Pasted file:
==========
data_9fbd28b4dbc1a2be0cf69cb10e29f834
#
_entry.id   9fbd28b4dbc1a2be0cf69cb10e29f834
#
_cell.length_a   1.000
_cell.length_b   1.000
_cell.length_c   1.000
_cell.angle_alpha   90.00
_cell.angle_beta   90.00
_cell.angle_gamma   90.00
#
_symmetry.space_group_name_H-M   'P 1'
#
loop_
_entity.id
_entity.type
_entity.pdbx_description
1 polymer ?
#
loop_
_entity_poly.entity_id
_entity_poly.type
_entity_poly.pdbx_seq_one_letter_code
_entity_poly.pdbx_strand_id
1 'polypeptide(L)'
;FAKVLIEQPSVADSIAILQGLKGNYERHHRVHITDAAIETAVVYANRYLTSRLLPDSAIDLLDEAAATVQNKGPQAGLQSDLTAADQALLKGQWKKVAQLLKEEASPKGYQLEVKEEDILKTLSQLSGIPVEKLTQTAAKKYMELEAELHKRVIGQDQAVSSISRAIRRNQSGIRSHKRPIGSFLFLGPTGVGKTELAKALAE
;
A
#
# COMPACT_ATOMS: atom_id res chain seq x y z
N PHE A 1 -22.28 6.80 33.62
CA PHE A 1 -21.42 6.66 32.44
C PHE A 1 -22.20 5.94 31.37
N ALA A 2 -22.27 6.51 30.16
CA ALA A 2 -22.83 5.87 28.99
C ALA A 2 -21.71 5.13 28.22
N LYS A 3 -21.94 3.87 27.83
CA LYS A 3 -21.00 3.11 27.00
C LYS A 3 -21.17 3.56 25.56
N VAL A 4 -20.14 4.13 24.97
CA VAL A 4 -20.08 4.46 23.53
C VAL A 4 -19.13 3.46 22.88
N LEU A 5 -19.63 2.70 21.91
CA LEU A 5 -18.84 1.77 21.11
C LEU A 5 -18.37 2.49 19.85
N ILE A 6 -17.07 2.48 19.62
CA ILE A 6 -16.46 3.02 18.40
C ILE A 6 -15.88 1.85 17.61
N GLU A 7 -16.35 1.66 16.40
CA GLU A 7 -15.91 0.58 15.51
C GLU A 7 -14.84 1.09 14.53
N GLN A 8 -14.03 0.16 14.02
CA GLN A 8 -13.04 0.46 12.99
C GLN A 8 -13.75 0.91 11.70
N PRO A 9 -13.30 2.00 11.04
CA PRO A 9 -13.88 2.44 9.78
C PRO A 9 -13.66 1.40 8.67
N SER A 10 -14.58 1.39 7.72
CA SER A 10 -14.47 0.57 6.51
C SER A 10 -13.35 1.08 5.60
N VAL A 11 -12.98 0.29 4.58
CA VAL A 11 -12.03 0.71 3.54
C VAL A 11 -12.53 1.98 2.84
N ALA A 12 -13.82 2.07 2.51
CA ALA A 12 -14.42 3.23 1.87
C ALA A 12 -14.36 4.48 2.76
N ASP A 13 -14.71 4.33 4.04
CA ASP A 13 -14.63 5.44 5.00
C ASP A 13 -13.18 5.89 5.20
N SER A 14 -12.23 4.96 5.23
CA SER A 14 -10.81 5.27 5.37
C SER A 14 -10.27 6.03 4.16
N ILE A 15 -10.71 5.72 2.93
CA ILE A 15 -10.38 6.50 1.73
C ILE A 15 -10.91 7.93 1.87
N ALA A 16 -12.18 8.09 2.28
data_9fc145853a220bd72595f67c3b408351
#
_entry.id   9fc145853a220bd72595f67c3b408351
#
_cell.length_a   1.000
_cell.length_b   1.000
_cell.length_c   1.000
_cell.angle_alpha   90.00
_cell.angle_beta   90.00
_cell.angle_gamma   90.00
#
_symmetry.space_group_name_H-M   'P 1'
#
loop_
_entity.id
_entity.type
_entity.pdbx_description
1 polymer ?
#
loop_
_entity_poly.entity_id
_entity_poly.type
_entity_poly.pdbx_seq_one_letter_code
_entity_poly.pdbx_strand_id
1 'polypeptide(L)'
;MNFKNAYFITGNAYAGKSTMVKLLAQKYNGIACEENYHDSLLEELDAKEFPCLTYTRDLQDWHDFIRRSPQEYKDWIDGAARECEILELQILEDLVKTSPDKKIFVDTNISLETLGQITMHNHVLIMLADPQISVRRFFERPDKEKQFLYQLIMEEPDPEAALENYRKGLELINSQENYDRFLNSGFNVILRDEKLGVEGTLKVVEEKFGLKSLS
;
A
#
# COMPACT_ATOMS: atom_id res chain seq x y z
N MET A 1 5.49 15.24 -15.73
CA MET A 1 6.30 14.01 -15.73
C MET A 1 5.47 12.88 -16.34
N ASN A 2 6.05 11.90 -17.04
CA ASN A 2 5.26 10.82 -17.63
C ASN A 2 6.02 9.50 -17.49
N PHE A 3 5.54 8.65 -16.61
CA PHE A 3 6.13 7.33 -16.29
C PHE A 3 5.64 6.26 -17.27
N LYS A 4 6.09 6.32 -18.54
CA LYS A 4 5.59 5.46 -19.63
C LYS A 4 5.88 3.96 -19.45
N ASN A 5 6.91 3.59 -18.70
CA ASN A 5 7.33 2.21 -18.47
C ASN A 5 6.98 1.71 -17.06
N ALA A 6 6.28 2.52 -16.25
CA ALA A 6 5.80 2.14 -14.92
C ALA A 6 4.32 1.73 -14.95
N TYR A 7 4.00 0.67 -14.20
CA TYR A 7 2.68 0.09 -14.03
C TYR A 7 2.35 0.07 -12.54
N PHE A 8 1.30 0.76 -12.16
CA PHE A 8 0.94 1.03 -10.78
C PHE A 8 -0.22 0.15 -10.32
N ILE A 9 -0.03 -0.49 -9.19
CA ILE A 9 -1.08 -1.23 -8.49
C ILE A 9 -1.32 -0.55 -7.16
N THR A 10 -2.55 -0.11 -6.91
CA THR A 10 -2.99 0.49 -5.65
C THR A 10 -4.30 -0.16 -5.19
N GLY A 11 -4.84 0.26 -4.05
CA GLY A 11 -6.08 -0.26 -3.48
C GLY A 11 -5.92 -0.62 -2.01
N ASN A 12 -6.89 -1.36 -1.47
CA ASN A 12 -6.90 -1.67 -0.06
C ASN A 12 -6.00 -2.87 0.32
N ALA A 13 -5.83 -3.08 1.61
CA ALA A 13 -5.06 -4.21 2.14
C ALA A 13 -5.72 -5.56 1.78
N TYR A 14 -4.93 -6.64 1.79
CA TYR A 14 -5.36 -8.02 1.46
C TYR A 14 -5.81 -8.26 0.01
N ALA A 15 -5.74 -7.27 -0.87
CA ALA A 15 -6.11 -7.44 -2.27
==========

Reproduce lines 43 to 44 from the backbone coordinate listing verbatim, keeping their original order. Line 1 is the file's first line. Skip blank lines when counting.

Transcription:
N LEU A 5 -19.63 2.70 21.91
CA LEU A 5 -18.84 1.77 21.11